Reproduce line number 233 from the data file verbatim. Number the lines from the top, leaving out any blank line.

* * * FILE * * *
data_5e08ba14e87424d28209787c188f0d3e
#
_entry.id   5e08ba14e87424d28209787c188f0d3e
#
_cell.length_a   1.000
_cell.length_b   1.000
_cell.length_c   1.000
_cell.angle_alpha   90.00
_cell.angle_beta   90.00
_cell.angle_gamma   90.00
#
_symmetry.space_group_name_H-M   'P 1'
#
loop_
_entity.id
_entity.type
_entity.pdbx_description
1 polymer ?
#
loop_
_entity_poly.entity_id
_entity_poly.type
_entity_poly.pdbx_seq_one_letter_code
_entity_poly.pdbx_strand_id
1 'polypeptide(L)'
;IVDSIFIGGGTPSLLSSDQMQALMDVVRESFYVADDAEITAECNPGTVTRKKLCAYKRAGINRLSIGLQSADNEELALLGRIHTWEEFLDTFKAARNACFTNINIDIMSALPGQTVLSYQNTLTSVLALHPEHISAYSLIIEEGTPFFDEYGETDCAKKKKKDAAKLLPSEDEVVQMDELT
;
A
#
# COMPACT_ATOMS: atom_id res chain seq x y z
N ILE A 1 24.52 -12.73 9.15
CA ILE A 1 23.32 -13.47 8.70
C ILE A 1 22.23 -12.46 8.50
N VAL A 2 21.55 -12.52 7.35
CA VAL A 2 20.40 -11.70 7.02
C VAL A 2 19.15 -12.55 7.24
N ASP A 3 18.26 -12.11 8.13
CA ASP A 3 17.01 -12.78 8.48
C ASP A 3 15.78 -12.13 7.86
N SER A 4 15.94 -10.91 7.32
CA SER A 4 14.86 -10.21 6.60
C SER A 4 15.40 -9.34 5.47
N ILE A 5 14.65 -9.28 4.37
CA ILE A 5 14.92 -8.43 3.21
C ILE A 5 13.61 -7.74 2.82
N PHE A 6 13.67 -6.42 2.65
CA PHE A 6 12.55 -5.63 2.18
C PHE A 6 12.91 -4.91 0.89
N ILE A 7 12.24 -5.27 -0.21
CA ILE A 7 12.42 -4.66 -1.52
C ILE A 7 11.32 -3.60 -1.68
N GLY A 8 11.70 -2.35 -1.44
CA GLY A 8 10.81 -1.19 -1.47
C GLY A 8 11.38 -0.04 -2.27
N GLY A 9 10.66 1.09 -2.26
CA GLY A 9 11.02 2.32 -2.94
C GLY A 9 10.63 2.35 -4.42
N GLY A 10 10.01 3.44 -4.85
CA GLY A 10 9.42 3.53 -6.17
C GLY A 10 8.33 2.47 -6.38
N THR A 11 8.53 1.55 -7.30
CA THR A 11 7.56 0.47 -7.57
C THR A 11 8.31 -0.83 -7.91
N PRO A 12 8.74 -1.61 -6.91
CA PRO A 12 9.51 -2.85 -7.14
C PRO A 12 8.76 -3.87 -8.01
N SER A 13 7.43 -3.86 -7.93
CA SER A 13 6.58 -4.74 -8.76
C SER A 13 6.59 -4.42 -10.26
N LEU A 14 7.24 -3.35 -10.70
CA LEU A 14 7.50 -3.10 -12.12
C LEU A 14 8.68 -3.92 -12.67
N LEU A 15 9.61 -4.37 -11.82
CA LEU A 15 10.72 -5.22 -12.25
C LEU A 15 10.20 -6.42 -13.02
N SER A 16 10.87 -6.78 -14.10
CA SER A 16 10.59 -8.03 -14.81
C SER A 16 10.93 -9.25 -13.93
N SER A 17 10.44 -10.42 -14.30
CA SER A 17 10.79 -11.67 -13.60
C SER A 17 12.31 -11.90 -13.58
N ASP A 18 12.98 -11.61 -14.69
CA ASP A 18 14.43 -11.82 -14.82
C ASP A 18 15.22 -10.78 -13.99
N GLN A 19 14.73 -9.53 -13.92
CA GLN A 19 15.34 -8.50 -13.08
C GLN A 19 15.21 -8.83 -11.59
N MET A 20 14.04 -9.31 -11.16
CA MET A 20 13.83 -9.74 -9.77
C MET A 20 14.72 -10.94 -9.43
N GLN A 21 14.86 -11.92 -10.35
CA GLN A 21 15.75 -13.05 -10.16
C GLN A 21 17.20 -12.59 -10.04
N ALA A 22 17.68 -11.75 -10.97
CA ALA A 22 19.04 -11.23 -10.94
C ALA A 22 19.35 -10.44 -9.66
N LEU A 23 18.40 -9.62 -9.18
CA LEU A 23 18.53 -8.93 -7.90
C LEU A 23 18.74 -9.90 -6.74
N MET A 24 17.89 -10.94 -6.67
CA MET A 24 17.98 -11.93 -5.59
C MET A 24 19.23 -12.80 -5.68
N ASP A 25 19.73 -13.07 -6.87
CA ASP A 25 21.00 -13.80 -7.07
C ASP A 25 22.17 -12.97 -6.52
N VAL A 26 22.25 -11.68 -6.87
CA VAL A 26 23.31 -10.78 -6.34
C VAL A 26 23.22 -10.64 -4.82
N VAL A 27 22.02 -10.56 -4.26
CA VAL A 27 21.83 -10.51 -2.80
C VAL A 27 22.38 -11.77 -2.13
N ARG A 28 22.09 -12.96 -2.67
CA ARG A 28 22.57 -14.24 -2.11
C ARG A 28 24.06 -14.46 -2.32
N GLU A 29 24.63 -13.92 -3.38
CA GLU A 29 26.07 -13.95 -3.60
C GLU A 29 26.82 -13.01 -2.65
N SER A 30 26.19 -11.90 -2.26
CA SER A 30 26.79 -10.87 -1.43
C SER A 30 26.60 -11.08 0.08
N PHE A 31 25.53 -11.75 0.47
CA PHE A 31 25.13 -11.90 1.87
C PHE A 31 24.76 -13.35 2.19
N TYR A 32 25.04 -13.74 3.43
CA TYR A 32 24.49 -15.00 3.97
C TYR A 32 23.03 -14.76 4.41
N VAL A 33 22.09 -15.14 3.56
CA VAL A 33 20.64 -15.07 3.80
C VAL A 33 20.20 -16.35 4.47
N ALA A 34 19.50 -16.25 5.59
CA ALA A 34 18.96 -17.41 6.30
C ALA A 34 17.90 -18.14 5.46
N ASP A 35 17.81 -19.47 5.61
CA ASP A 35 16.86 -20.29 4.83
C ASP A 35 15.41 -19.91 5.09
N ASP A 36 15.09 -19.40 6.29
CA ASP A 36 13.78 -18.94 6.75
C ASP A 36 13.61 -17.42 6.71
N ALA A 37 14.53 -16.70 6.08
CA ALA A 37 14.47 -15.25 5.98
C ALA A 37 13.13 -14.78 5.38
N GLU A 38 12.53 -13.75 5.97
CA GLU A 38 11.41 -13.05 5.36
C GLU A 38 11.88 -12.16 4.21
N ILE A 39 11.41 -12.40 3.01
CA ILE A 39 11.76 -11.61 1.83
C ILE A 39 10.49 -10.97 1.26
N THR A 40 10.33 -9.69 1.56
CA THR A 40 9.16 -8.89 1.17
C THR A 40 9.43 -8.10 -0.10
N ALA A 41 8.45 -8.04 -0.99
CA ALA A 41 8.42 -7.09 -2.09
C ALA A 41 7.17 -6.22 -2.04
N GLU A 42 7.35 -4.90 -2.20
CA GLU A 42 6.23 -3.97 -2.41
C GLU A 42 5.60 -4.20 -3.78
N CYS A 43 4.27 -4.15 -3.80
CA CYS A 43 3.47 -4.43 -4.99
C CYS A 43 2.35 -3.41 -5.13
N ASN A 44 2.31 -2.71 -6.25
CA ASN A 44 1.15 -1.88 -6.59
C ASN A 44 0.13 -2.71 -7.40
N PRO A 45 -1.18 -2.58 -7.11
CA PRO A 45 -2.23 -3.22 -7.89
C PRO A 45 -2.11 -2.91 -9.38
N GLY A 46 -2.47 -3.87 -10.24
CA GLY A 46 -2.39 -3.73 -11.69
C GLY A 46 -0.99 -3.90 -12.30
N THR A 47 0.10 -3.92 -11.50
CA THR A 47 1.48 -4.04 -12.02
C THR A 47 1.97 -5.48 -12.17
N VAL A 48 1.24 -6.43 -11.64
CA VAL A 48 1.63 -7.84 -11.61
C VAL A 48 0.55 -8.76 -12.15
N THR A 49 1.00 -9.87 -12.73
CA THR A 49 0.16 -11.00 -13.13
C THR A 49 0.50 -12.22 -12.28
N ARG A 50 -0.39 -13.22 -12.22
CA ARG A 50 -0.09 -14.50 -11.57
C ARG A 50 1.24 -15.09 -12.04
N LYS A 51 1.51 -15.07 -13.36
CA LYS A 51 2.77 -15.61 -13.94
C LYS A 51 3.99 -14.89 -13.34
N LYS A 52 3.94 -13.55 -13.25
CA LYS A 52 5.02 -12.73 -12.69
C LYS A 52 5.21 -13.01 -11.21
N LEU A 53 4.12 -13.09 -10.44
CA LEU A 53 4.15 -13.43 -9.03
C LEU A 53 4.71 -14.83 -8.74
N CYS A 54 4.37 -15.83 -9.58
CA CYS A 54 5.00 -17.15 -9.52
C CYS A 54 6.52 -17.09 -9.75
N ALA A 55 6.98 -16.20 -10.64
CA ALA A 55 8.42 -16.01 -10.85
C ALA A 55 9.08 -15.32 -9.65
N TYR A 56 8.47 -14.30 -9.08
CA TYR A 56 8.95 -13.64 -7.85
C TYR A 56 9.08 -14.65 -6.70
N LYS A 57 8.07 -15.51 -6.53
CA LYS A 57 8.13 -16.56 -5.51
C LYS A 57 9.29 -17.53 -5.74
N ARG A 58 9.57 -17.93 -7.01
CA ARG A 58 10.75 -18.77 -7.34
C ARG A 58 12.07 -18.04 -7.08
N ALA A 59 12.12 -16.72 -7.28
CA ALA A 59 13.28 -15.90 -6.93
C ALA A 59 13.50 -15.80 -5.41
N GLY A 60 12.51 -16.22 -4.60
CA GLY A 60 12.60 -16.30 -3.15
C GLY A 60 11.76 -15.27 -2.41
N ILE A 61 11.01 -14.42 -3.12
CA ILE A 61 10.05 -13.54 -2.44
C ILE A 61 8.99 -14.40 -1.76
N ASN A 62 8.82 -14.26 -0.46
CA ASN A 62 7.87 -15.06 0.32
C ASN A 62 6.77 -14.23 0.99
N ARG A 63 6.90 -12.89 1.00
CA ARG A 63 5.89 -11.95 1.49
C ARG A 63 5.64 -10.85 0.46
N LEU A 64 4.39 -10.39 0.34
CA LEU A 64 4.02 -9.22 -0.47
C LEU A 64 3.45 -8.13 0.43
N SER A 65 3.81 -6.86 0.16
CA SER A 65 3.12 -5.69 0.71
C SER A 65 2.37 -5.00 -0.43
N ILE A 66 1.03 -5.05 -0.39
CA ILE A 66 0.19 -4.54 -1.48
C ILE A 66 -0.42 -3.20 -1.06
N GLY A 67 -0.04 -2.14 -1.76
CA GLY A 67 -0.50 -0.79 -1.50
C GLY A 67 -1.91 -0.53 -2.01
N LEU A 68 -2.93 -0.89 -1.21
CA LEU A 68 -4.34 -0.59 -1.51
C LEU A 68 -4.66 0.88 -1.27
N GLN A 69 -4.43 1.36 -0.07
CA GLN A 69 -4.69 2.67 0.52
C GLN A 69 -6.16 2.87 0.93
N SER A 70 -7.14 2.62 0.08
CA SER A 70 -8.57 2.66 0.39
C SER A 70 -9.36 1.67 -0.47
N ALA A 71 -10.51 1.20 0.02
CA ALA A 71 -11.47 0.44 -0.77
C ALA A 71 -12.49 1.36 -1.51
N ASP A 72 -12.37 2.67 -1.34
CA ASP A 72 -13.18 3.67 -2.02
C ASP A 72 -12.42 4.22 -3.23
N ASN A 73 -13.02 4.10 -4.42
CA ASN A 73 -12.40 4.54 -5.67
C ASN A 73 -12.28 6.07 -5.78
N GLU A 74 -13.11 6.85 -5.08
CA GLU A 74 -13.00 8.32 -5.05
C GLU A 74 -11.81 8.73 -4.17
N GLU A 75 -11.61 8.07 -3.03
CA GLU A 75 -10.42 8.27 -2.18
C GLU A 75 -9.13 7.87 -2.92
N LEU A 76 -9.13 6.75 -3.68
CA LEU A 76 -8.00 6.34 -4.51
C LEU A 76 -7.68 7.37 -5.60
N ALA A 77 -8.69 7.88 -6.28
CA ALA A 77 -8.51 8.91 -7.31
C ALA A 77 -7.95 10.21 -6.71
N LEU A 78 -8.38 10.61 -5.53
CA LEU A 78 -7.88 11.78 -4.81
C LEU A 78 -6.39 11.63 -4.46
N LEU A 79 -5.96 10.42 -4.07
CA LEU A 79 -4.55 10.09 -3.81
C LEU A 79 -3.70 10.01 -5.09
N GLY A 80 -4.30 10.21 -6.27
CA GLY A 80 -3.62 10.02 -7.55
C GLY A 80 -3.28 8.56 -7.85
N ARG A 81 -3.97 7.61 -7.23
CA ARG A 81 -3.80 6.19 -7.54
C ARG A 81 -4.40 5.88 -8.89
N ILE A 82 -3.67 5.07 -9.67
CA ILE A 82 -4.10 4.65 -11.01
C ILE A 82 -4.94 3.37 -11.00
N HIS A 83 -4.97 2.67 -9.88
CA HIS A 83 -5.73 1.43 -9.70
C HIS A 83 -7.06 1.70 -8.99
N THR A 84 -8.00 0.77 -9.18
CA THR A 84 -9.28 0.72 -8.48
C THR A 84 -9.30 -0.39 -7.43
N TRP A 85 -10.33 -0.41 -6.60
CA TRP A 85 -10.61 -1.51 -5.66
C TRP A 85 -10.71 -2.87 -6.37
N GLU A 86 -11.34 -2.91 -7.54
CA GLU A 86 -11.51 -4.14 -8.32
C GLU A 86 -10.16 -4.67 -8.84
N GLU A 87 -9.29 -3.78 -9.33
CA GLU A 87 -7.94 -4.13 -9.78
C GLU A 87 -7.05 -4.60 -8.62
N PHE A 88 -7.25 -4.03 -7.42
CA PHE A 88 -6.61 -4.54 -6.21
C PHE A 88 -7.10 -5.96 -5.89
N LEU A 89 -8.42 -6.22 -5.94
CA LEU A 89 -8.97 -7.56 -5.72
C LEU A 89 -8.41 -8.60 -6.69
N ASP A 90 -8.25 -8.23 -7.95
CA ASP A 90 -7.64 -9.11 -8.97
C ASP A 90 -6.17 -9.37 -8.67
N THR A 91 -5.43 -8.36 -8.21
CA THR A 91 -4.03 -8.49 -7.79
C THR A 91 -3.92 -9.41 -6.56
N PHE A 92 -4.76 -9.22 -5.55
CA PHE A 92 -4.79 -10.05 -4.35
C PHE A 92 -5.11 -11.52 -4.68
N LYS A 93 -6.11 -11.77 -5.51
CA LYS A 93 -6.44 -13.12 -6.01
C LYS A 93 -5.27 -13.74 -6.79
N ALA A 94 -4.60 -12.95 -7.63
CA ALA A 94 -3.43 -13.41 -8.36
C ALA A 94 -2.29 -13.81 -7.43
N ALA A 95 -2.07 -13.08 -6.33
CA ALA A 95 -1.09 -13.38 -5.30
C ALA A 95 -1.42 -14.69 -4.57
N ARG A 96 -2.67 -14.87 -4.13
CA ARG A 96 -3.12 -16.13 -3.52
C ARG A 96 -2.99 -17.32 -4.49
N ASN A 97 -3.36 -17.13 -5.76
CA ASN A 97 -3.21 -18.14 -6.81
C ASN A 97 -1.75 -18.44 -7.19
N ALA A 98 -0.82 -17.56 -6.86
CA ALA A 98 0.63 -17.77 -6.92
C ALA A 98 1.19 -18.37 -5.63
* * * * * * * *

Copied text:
CA LEU A 68 -4.34 -0.59 -1.51